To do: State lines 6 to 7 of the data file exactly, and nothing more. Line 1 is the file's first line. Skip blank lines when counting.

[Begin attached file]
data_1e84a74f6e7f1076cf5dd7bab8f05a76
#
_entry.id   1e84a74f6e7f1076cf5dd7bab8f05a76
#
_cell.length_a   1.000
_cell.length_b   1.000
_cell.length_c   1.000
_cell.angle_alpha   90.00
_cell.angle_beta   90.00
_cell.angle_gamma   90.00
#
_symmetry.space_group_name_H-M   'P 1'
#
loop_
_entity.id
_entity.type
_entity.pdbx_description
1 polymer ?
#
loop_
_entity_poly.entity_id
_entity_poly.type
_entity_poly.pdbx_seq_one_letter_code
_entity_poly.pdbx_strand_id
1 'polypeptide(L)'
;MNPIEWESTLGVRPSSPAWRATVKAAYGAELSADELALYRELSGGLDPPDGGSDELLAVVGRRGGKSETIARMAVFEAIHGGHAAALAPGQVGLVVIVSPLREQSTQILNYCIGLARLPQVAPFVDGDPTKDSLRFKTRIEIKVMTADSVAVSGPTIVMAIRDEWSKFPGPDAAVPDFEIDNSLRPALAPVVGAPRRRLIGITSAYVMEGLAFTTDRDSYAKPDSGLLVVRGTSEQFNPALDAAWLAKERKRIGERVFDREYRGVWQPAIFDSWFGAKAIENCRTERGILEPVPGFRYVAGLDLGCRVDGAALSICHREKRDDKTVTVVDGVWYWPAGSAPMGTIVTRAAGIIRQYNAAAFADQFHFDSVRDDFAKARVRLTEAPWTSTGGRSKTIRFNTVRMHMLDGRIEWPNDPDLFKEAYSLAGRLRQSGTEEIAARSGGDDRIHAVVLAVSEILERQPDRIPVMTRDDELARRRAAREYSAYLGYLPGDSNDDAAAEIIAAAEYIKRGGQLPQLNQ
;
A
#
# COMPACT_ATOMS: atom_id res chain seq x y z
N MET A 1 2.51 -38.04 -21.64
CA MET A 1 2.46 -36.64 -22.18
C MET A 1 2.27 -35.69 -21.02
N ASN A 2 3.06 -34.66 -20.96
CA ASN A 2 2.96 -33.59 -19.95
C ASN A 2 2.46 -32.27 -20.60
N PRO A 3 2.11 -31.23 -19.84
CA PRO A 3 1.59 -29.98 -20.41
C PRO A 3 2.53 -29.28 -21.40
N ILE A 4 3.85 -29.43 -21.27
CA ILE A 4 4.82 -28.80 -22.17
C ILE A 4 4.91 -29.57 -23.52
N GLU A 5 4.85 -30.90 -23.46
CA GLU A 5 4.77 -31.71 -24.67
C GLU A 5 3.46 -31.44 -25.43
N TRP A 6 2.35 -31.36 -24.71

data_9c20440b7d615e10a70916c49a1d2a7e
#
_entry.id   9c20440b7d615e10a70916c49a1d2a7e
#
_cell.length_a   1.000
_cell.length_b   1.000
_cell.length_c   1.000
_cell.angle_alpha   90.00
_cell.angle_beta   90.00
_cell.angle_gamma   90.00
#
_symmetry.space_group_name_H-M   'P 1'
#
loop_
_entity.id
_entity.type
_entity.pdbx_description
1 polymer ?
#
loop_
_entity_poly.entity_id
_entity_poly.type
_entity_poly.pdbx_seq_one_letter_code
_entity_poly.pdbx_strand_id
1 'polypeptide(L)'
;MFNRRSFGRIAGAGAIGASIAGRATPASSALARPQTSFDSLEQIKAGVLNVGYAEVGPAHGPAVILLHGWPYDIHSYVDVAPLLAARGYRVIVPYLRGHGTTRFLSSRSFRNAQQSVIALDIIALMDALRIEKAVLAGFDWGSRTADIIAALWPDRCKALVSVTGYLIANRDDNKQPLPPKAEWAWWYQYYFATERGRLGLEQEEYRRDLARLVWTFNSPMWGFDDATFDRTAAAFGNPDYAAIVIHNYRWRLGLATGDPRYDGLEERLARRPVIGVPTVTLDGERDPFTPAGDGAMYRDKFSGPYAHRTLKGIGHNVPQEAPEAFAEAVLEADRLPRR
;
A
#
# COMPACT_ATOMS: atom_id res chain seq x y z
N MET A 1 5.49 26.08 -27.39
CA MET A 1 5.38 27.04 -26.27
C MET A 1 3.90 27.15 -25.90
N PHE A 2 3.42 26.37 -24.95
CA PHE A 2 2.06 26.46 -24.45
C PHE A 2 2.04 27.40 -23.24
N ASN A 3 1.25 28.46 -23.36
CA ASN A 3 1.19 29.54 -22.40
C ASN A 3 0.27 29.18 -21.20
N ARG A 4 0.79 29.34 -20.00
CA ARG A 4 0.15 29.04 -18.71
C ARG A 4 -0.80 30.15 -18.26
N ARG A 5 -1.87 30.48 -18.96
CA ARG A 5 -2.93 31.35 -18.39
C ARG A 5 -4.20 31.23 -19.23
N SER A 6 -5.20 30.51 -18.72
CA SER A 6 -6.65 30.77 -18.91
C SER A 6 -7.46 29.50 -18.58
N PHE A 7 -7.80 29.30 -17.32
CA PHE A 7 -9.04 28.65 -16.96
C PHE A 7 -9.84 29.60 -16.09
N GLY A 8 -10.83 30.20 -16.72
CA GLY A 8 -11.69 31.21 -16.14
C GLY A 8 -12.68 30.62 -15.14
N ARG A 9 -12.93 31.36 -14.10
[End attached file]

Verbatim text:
_cell.length_b   1.000
_cell.length_c   1.000